Amplitude also utilizes a usage-based model. It offers three pricing tiers: Starter (which is free), Growth, and Enterprise. The Growth and Enterprise plans’ prices are available on request. In addition, Amplitude also offers certain startups one year of their Growth plan for free if the startups are early stage or have Black co-founders.

Although Amplitude does not disclose its price publicly, TrustRadius states that the Growth plan begins at US $995 per month. Verified users also state that Amplitude’s basic plan offers a good variety of features and allows first-time users to check whether the tool is compatible with their business for free.

A verified user’s review of Amplitude, giving it 7/10 stars and recommending its free version to other users.

Data protection and privacy

Data protection experts have complained about Google Analytics’ non-compliance of privacy laws numerous times in many different countries. The adoption of the EU-U.S. Data Privacy Framework by the European Commission lifted the ban on GA in the middle of this year. Before that, GA was banned in Austria and France, with various other European countries raising concerns about the ways Google stores and utilizes consumer data. Sweden’s privacy protection authority, the IMY, has raised questions about GA’s compliance with the GDPR.

Companies using GA have to be extra careful about data storage and usage. The Data Privacy Framework requires companies to follow a multitude of policies that protect user data. GA4’s efforts to comply wholly with privacy laws such as the GDPR allow users to opt out of cookies. Machine learning fills the gaps created through these opt-outs. If enough users opt out, this data could therefore become unreliable.

Amplitude’s privacy disclosure on how it uses consumer data is extensive and easy to understand for users. Clients can change or retract their data at any time. They can also opt out of cookies. Your clients can ask for a copy of their personal data at any time to verify which personal information Amplitude has access to. Amplitude is fully compliant with the CCPA, and takes privacy petitions seriously.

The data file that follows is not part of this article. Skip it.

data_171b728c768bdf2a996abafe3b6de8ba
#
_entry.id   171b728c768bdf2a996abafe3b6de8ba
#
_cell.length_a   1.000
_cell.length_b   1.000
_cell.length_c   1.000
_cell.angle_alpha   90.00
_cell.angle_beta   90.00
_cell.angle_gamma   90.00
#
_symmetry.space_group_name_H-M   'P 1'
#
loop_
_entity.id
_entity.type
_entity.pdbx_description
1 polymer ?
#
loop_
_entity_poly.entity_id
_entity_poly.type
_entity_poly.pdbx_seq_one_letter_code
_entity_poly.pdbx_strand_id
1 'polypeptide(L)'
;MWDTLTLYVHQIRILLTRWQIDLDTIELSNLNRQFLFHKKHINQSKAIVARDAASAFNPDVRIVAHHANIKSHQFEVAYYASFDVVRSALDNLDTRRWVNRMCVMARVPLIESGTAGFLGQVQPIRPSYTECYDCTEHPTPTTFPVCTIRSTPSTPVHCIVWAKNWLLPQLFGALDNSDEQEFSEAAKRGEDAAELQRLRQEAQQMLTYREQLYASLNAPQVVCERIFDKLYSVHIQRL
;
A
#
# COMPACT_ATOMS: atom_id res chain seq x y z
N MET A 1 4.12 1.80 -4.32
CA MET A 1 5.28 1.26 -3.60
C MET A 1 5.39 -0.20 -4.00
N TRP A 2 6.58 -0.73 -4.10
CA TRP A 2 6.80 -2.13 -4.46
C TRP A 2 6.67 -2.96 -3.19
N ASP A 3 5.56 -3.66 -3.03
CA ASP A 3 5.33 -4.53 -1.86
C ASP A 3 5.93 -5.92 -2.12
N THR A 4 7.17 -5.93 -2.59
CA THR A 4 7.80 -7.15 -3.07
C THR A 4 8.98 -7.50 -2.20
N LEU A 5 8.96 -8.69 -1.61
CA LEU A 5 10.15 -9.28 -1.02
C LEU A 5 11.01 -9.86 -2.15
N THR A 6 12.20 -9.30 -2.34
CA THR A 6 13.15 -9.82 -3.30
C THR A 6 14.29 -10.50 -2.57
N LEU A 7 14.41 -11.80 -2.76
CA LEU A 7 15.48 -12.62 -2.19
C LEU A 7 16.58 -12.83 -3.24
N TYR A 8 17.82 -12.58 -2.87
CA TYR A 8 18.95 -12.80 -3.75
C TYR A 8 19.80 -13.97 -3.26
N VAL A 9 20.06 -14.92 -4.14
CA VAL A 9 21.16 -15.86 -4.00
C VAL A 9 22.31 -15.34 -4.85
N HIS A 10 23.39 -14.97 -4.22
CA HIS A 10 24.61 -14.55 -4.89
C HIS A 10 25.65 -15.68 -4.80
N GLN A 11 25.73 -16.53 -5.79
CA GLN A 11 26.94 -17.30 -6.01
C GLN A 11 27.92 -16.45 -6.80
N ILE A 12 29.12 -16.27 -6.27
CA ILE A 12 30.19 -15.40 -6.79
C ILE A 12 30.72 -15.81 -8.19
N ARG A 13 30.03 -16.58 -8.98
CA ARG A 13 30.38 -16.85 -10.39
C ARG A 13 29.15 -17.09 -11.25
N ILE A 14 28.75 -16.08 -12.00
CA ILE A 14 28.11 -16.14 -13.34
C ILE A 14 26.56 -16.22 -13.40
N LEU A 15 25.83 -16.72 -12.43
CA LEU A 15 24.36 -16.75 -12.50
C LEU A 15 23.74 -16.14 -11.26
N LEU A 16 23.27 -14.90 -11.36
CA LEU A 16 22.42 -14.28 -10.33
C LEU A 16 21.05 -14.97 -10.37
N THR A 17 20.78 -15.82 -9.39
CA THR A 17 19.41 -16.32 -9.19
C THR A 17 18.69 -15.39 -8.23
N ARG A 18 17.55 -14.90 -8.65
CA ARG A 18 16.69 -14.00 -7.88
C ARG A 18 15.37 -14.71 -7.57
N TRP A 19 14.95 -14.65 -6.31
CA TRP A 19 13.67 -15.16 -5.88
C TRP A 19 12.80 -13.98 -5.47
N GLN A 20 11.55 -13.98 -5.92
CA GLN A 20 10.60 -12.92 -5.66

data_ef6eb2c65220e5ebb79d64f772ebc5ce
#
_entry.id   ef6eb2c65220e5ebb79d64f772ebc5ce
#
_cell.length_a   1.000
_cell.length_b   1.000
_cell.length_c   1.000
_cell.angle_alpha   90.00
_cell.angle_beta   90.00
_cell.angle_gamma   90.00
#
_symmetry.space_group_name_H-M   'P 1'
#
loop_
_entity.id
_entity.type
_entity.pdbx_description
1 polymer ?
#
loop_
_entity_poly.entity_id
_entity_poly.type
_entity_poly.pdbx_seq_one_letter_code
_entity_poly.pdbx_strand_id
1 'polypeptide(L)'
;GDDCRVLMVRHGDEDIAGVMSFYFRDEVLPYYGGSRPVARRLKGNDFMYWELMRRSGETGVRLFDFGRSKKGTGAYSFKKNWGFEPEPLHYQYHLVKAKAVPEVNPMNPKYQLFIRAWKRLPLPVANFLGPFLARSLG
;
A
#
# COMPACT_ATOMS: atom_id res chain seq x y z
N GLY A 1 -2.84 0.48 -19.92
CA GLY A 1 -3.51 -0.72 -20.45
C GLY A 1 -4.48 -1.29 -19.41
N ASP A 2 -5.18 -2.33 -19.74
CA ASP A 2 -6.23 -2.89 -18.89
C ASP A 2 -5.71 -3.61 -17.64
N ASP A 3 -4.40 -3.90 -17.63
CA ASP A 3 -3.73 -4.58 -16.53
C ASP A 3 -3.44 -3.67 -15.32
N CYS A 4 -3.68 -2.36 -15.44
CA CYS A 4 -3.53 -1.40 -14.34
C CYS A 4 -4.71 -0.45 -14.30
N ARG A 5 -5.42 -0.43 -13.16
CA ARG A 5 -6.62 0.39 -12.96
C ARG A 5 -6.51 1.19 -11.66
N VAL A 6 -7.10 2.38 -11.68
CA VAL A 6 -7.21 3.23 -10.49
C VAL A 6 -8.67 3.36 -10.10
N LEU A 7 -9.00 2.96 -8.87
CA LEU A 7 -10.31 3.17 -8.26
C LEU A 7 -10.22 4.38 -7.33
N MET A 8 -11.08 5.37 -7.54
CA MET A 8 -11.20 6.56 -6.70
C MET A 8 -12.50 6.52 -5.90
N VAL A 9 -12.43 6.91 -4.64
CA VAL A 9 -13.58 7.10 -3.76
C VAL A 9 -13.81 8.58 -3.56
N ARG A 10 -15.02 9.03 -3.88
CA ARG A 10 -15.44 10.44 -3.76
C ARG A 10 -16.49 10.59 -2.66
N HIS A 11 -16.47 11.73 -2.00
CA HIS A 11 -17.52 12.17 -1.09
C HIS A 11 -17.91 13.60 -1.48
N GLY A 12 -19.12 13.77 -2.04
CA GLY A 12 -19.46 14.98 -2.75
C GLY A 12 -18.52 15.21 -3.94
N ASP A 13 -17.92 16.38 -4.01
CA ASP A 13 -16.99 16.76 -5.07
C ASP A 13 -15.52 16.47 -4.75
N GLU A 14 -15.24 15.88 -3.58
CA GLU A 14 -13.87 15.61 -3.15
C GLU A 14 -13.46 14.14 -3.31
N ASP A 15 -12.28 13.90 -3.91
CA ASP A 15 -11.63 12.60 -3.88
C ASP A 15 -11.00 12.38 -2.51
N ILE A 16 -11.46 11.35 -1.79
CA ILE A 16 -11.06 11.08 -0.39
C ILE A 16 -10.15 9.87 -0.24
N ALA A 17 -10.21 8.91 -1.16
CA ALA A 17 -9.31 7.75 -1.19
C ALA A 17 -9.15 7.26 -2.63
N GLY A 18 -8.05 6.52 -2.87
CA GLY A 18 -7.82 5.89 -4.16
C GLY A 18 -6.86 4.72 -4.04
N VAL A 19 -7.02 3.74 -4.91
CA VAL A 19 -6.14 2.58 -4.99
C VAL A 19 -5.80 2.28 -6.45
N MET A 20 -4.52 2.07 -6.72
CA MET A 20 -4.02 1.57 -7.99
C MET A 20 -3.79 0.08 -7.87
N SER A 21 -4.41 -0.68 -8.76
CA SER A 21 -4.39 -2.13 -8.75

Amplitude’s intuitive dashboards enable you to understand how prospective clients interact with the content on your website. You’ll be able to access crucial insights into client behavior and drive conversions through a better understanding of prospects’ pain points. Amplitude also offers users the option to design surveys for their clients. These feedback surveys are customizable and can be used to target certain segments of users. Real-time feedback allows you to increase client satisfaction and trust in your company.

A snippet from a user review for GA4 on g2, criticizing GA4’s customer support.

There is a significant learning curve involved in switching from Universal Analytics to GA4. While a variety of learning material is available for GA4, the importance of dedicated, immediate customer support cannot be understated.

However, GA4’s extensive integrations allow it to be a widely implementable tool. While it is true that GA4 is notoriously difficult to set up, it offers robust analytics and tracking information. 

So now what?

Finding the right analytics tool can be a long, tricky endeavor. We’ll help you find an indispensable tool on the first try, instead of letting you go down the trial-and-error route.

In a nutshell, the most important features are:

  • Privacy. The tool you use should be in full compliance with the GDPR and CCPA or other local privacy laws.
  • Scalability. Will your analytics tool accommodate greater influxes of information as you grow, and indeed, help you grow? 
  • Ease of installation and use. You don’t want a tool that requires a dedicated team of experts to decipher. An analytics tool should be easy to use across all the teams that require access to it, and ideally come with a no-code setup.
  • Extensive analytics and reporting options
  • Seamless integration with other tools, and
  • Dedicated, quick customer support.

If we had to pick…

We would pick Factors. While no analytics tool has the full package, Factors comes close with its:

  • Customizable reports and dashboards
  • Compliance with privacy laws,
  • Attribution across multiple channels
  • De-anonymization
  • Quick, codeless setup
  • Ease of implementation
  • CRM integrations

Factors was created to help your B2B company reach its goals by allowing you to make the most of your web content. Its competitive pricing options also set it ahead of other tools with similar capabilities. The paid tiers are priced between US $99 to US $1499. 

Factors’ pricing plans

You can also check out Factors’ features for free using their trial option, or contact them for a plan custom-built for your business.

Want to learn more about Factors?

See how we can help your team over a quick call or an interactive product tour

Want to make the most of your LinkedIn ads?

See how Factors can help